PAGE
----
My Magnolia stellata is about 30 years old and the branches are covered in lichen - I don't think this harms the tree.

Last year my Bottlebrush tree had to very,very severely pruned as it

looked almost dead after the horrid winter we had - I thought it wasn't going to survive but it did,thank goodness


Hi Lilylouise, lovely pictures. Our magnolia is about 5 years old. It doesn't seem to grow much but until now it has always had a lot of flowers.

Will persevere with my magnolia there's always next year

i just bought a magnolia stellata, and now i'm wondering why!   for what it's worth, the local garden centre plant "doctor" told me that magnolias which are subjected to cold winds, even in early winter, suffer damage to the buds which are not yet properly formed, and this can result in no flowers.  he was very definite that it must be planted against a wall facing west, or south, but never where the morning sun can cause the buds to suffer frost burn.  all the surviving mag. stellatas that i know, were well wrapped this winter.  it sounds as though we had very similar conditions to yours (i'm in switzerland).  

T have the same problem, but I think is because a acer tree has grow to big and the magnolia is in deep shadow in summer and I was on holiday when the tree needed to be watering. Nu I try watering when the buds start grow Unfortunately, I have any bud this year ether.


Hello everybody,


I was hoping for some advice. I bought a magnolia stella about 5 years ago now and it has NEVER flowered. Not once. It has grown san awful lot, but I thought that magnolias didn't need trimming and so I haven't. It is always covered in catkins, but not one flower yet.


Any advice? I'm desperate for flowers. That's why I bought it




Hi  Sarah

I think the 'catkins' you refer to are fuzzy flower buds - I'm not sure why they're not opening into flowers for you. 

Is it in a position where the buds may be damaged by frost?

Does it get plenty of water and sunshine?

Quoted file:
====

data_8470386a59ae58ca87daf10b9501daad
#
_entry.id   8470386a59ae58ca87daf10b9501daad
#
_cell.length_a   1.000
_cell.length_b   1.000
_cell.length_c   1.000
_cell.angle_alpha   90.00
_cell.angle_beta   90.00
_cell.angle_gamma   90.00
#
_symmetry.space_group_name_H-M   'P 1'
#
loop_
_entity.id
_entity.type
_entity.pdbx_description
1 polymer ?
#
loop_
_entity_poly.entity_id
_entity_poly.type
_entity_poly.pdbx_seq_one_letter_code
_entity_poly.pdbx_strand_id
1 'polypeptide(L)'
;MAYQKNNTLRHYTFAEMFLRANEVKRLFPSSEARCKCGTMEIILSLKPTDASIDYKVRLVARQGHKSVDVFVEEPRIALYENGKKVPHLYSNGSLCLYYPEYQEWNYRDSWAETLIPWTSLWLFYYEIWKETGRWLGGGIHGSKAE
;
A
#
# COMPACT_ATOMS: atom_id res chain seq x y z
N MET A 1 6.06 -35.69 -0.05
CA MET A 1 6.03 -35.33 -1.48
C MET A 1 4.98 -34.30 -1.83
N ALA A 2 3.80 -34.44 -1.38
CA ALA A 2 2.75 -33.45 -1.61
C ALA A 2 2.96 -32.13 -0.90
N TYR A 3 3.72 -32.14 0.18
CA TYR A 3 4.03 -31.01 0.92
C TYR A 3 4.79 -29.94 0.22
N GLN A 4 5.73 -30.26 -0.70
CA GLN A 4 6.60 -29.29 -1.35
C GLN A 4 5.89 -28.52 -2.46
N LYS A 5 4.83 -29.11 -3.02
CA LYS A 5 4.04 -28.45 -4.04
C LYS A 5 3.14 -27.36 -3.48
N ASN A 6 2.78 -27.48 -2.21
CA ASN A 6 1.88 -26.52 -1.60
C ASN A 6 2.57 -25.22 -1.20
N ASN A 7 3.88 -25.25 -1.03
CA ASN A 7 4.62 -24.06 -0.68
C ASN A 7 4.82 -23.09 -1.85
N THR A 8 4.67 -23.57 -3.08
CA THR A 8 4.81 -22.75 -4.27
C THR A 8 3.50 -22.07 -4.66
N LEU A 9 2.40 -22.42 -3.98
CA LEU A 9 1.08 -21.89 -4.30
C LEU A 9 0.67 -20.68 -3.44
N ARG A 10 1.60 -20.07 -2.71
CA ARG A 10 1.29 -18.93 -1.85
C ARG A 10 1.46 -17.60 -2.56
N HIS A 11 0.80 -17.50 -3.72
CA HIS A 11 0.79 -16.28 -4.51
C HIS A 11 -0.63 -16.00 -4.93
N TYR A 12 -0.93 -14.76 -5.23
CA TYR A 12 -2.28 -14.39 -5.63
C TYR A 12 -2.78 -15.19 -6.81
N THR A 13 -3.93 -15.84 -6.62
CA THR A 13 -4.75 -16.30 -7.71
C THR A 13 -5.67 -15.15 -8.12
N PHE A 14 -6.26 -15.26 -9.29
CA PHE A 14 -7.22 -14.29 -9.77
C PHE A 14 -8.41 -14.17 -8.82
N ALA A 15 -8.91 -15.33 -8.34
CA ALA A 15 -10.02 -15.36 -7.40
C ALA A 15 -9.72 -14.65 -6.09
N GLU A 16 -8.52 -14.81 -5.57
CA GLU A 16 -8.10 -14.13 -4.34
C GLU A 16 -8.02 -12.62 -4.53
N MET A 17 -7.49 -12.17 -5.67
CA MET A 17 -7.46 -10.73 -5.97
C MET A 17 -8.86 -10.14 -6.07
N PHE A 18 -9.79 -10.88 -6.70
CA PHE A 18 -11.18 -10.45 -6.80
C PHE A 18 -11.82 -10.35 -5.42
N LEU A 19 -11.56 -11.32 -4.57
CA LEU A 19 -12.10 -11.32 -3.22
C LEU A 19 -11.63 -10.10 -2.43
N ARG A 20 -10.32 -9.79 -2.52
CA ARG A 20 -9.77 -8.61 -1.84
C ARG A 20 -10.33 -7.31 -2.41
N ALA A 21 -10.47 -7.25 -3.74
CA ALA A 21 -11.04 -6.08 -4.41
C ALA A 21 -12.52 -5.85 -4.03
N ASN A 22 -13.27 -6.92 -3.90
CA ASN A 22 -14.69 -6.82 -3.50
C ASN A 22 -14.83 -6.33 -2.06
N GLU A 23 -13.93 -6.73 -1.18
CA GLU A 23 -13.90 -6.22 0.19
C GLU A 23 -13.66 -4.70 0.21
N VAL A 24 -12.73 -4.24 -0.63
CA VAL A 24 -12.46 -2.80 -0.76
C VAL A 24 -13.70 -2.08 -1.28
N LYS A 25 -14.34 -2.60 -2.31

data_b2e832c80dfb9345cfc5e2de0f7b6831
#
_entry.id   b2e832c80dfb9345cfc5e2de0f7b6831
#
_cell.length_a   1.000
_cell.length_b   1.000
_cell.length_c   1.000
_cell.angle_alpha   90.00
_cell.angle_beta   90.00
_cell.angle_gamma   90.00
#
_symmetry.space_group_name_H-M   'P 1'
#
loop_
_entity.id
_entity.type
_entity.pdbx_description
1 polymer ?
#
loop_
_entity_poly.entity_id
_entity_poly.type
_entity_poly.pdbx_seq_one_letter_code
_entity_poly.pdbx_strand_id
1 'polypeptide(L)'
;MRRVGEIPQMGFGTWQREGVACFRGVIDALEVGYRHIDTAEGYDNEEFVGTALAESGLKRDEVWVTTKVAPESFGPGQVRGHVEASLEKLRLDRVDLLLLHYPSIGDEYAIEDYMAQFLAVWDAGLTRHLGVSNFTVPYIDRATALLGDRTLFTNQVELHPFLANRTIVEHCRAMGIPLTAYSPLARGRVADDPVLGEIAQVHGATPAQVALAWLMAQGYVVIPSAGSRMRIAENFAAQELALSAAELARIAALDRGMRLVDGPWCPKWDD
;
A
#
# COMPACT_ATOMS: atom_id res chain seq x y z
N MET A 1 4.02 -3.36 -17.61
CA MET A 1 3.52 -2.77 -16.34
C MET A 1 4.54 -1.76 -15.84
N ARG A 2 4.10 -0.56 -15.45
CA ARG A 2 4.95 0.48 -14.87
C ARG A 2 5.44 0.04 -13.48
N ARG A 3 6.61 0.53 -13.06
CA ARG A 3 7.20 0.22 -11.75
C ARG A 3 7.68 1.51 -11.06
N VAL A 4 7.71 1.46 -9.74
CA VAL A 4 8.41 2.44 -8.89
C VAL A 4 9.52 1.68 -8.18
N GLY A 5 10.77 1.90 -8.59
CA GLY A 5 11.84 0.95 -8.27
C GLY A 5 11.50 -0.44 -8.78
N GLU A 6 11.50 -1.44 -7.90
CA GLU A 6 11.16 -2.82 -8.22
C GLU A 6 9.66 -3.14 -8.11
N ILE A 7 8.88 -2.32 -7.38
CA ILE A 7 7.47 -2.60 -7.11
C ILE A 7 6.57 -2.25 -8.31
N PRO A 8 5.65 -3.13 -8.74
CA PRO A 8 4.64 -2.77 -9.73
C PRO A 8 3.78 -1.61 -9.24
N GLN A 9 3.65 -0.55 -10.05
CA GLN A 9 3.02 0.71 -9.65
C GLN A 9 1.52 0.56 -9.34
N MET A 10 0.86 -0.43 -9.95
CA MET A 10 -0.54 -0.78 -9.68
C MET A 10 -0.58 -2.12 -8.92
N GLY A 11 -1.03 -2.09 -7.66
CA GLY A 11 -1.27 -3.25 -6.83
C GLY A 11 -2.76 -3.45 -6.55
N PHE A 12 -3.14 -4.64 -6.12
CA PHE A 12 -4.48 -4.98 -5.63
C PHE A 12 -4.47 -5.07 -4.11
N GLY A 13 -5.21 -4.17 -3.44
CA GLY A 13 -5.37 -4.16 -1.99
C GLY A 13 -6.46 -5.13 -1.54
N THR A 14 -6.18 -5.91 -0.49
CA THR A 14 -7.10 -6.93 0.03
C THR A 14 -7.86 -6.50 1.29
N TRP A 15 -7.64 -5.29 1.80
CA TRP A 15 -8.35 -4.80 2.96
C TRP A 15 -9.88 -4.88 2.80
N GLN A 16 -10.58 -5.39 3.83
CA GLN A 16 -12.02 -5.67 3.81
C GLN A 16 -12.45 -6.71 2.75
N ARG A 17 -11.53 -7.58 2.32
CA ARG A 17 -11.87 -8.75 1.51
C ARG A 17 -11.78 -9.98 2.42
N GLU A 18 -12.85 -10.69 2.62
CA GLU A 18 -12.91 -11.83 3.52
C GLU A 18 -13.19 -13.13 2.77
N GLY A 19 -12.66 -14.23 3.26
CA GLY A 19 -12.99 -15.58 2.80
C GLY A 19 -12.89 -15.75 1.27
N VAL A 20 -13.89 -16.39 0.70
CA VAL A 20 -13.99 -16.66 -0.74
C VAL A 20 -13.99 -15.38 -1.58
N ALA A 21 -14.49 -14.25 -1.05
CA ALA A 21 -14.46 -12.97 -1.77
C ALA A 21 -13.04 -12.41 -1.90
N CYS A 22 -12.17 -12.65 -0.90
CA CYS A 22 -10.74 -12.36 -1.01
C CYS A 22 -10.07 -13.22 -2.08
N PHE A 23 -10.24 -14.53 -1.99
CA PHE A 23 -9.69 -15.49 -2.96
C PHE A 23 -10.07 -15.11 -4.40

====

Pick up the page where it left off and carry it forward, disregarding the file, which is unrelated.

Do you ever see pigeons or squirrels in your magnolia eating the buds?


Hello Dovefromabove

Okay, so the tree is in the front garden, which admittedly gets the sun in a morning from sunrise, but then it's in shade for the afternoon.

Loads of sunshine - no. Some, but I have the suspicion maybe not enough.

No I've never seen anything eating the buds. It's actually completely full of them at present.


Then we shall keep our fingers crossed for flowers very soon

Let us know how things progress


we moved into a house this winter and have a couple of large magnolia stelleta in the front garden. One half of the largest tree is budding nicely but the other half is apparently dead.  Is there any diseases we should be aware of before we chop down the dead half? 



we moved into a house this winter and have a couple of large magnolia stelleta in the front garden. One half of the largest tree is budding nicely but the other half is apparently dead.  Is there any diseases we should be aware of before we chop down the dead half? 



I found this forum when looking for a possible cause for the death of my beautiful star magnolia this winter.  There were no signs of problems, it is probably at least 30-40 years old, and yesterday when I looked closely - because it is normally the first thing to bloom in my garden and it never woke up from winter -- i saw that the branches were all bone dry and brittle.  It looks like the whole tree is dead.  We had a relatively mild winter this year so it couldn't have been the cold temperatures.  Any thoughts on a possible cause?  I'm so heartbroken!